Brent crude futures climbed $1.14, or 1%, to $107.78 a barrel at 1003 GMT, surging almost 9% on Thursday in the most significant percentage gain after mid-2020.
U.S. West Texas Intermediate (WTI) crude futures rose $1.24, or 1.2%, to $104.22 a barrel, increasing an 8% jump.
Both benchmark contracts were set to finish the week by more than 4% after trading in a $16 range. Prices have fallen from 14-year highs hit nearly two weeks ago.
The supply crunch from traders evading Russian barrels, stuttering nuclear talks with Iran, dwindling oil stockpiles, and worries about a wave of coronavirus cases in China hitting demand have converged to produce a rollercoaster ride for crude this week.
The volatility has threatened players out of the oil market, likely exacerbating price swings.
Putin Is Not Backing Up
Notwithstanding battleground setbacks and punitive sanctions by the West, Russian President Vladimir Putin has shown little sign of relenting. The Kremlin displayed an agreement that had yet to be reached after the fourth day of talks with Ukraine.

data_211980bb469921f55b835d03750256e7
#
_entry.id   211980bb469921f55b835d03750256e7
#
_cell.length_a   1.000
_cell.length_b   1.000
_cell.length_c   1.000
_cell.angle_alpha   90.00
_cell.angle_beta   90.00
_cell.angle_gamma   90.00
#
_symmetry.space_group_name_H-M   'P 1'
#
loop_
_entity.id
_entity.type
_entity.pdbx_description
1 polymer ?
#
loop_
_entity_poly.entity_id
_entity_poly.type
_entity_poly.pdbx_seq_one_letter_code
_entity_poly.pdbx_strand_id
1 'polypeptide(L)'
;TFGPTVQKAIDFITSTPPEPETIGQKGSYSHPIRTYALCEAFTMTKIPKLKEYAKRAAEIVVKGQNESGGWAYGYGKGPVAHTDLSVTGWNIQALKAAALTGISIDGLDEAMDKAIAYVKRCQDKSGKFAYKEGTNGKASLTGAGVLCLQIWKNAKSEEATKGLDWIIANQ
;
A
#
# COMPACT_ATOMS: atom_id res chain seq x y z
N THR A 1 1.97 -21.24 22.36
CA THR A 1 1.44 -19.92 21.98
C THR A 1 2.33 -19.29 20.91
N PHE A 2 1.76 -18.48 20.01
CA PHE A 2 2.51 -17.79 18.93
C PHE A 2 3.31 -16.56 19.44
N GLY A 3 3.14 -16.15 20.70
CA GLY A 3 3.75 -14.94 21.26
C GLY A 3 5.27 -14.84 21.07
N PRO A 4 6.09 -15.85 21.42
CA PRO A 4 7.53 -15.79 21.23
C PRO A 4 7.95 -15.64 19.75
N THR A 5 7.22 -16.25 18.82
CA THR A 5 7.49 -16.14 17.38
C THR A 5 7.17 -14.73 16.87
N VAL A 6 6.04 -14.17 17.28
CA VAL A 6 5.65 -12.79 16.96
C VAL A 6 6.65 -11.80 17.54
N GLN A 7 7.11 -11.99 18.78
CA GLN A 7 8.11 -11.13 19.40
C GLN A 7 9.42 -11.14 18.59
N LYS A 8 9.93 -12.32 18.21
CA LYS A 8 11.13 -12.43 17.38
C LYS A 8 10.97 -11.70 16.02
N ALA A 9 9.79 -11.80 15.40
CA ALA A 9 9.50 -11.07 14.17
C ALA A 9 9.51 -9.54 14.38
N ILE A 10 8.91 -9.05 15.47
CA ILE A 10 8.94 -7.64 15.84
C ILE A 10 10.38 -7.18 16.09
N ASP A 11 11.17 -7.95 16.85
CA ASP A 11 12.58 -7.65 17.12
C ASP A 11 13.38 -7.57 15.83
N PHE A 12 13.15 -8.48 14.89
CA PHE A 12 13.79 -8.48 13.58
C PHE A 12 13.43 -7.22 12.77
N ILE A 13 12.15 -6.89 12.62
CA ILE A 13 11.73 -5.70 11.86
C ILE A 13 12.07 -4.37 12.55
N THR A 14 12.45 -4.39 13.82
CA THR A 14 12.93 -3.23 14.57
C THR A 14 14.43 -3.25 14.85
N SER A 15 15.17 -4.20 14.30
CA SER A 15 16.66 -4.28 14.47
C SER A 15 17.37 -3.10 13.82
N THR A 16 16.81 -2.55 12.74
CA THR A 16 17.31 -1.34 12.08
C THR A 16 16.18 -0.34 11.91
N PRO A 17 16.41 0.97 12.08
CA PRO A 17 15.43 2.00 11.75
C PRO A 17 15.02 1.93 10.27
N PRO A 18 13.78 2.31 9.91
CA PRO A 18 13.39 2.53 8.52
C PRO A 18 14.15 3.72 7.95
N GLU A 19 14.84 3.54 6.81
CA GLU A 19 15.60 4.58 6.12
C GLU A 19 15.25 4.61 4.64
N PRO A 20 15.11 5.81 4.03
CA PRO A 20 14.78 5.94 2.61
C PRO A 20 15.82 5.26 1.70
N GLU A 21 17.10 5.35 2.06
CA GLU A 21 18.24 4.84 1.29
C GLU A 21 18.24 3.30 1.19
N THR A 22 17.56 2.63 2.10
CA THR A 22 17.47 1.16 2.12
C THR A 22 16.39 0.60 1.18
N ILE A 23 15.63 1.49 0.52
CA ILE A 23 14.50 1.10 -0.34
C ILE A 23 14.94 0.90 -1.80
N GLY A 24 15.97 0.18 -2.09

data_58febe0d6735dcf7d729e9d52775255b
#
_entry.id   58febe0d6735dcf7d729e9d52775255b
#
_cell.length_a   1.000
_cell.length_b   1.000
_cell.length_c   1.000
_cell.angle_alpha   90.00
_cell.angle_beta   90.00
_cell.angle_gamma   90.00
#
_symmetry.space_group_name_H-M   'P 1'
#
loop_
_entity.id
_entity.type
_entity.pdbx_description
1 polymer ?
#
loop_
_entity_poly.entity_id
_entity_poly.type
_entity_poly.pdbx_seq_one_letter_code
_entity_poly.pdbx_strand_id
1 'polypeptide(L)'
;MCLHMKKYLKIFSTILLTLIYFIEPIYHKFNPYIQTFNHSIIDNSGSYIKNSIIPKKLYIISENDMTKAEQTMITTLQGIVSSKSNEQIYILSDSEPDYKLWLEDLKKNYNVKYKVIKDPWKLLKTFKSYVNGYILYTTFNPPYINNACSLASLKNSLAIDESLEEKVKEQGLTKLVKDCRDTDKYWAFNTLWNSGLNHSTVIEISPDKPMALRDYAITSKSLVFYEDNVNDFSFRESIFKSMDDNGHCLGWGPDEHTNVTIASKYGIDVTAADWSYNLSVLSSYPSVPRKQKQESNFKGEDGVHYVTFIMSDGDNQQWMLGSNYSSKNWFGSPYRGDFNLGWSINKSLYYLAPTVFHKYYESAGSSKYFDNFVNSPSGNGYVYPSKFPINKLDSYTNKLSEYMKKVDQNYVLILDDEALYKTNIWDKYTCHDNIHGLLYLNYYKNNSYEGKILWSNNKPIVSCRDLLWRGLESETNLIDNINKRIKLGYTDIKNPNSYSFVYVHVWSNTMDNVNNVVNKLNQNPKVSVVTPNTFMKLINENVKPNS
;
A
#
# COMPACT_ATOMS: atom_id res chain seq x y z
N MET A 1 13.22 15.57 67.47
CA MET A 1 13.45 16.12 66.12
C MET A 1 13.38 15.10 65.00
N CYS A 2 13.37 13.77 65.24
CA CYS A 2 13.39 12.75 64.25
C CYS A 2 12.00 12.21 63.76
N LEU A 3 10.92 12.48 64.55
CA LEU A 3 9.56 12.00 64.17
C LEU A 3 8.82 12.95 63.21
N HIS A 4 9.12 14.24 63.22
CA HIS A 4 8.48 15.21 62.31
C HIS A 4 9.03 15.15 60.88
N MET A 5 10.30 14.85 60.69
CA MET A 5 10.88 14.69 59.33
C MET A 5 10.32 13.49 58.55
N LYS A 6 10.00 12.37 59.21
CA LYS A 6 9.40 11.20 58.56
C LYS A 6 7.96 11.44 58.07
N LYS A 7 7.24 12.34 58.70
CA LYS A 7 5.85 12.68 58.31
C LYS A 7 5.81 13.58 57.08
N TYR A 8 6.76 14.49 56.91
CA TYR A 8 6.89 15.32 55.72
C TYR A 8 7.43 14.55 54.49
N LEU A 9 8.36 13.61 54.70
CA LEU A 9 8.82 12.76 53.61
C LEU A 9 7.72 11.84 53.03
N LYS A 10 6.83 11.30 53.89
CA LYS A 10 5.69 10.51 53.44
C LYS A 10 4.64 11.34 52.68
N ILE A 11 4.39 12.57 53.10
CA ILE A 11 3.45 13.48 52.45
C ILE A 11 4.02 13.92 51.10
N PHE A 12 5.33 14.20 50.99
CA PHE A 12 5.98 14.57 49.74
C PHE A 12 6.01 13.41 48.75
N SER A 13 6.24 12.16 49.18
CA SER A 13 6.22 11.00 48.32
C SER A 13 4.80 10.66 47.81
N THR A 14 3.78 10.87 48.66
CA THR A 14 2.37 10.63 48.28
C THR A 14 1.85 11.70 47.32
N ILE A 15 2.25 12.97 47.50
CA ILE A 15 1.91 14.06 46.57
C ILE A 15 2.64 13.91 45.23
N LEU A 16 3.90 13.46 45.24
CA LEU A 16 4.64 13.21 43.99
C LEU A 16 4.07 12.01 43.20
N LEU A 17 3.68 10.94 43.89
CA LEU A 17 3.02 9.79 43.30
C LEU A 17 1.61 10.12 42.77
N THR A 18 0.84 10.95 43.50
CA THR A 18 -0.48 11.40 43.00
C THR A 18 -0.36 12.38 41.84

PVM oil market analyst Stephen Brennock said that president Putin seems reluctant to end hostilities. This should guarantee that the energy complex remains well supported with plenty of scope for further volatility.
He also expressed that rising U.S. interest rates implied a more robust U.S. economy, which could underpin oil demand.
RBC Capital analyst Helima Croft cautioned that Russian oil export losses will likely prove durable and that offsetting barrels are short supply.
Underscoring tight supplies, consultancy FGE stated that on-land product stocks in
critical countries are 39.9 million barrels lower than the 2017-2019 average.